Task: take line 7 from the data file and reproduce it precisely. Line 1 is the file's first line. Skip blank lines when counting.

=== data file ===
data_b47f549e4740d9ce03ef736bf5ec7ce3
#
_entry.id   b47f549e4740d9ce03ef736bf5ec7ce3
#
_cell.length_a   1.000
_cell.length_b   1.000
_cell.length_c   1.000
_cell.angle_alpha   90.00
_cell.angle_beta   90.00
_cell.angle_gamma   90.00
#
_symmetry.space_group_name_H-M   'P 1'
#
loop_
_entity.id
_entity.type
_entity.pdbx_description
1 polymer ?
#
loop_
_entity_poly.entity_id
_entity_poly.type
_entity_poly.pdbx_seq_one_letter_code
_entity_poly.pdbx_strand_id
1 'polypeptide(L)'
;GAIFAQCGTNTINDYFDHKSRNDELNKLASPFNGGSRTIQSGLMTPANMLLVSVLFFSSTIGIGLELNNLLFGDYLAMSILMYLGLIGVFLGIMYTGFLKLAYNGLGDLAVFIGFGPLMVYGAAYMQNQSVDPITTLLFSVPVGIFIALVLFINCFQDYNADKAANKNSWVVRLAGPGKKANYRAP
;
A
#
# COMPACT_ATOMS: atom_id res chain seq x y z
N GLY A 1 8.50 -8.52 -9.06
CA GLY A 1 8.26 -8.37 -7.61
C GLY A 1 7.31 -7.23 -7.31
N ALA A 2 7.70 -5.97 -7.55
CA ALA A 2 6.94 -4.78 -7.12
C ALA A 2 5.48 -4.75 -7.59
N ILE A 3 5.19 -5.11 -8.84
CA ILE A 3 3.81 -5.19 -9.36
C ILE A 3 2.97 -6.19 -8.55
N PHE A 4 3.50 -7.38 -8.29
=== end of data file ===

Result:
_cell.length_c   1.000